CANDLES Holocaust Museum and Education Center will show the film “No Place on Earth” at 5:30 p.m. on Friday. Admission is free. Pizza will be served at 5.
The film brings to light the untold story of 38 Ukrainian Jews who survived World War II by living in caves for 18 months, the longest-recorded sustained underground survival. The evening will include a discussion by Richard Hirschhaut, executive director of the Illinois Holocaust Museum and Education Center, who has visited the caves in southwestern Ukraine.
In 1942, five Ukrainian Jewish families slid down a muddy hole in the ground, seeking refuge from the war in a pitch-black underground world where no human had gone before. They created their own society where young men ventured into the night to collect food, supplies and chop firewood. The girls and women never left, surviving underground longer than anyone in recorded history. After 511 days, the cave dwellers, ages 2 to 76, emerged at war’s end in tattered clothes, blinded by a sun some children forgot existed. Despite all odds, they had survived.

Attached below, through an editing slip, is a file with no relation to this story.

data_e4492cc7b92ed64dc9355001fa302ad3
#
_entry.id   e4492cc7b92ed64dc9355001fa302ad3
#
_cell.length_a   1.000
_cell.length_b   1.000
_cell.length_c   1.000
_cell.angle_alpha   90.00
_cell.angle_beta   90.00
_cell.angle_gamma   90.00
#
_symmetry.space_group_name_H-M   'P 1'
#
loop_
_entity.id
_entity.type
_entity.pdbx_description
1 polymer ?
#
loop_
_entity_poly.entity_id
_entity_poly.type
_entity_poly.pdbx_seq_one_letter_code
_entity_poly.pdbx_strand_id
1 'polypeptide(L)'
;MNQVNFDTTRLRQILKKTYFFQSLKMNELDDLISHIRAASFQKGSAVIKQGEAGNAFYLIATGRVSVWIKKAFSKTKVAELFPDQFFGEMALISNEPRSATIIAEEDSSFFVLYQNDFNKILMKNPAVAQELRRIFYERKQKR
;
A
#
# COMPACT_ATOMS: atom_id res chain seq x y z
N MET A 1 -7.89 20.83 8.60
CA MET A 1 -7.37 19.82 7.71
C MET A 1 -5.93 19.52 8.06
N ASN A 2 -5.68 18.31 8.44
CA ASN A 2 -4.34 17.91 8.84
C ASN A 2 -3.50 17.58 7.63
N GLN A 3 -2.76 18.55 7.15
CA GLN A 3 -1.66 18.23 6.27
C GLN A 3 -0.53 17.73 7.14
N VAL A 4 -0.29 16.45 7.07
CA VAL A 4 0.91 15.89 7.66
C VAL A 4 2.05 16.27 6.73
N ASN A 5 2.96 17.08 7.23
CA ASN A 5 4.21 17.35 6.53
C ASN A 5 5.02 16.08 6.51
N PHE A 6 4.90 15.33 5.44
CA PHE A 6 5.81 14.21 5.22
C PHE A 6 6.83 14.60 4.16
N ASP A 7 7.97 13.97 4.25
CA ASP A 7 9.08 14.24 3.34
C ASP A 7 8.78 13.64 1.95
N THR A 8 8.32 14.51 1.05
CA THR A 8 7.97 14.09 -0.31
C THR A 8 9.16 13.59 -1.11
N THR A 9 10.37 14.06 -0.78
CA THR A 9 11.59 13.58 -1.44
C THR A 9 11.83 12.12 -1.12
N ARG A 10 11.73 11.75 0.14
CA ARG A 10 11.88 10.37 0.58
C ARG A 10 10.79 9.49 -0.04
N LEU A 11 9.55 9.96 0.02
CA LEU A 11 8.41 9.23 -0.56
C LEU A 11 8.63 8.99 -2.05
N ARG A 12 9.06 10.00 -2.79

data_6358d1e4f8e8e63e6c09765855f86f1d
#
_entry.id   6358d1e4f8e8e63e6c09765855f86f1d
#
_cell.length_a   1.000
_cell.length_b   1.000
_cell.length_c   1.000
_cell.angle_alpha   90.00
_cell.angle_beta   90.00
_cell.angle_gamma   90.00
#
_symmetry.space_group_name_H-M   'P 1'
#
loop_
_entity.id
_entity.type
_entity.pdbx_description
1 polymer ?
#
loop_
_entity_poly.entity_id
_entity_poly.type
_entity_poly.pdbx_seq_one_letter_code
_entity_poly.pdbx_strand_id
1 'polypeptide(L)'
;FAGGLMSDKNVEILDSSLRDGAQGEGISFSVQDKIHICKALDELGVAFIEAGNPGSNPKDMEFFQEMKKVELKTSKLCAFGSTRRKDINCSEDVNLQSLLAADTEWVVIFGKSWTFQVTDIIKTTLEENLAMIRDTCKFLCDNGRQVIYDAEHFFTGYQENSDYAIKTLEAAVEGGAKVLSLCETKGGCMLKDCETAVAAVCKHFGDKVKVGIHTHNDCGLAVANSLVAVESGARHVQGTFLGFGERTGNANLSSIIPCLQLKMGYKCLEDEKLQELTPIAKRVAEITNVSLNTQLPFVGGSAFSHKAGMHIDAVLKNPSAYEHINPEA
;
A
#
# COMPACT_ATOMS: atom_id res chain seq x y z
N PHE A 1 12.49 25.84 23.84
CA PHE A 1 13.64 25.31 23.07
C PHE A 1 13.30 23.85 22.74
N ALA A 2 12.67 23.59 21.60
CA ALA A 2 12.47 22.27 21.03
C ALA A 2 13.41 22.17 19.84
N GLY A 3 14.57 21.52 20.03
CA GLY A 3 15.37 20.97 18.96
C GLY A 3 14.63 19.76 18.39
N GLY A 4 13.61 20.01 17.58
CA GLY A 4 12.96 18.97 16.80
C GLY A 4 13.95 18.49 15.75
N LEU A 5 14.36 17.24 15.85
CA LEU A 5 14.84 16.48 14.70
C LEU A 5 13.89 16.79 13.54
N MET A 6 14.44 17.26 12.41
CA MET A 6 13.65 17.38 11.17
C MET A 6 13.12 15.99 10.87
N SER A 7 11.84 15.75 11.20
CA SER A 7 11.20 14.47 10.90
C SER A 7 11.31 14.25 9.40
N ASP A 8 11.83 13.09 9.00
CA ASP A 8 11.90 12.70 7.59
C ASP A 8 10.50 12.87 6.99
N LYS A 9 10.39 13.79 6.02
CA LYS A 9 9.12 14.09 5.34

In the 1990s, while exploring some of the longest caves in the world in southwestern Ukraine, American caver Chris Nicola stumbled onto unusual objects ... an antique ladies shoe and comb, old buttons, an old world key. Was the rumor true that some Jews had hidden in this cave during World War II, and if so, had any survived to tell their tale? Nearly 70 years later, Nicola led four of the survivors back to Ukraine to say thank you to “the cave.”
The museum is at 1532 S. Third St. Free parking is available on site. For more information contact Dorothy Chambers, CANDLES program coordinator, at 812-234-7881 or firstname.lastname@example.org.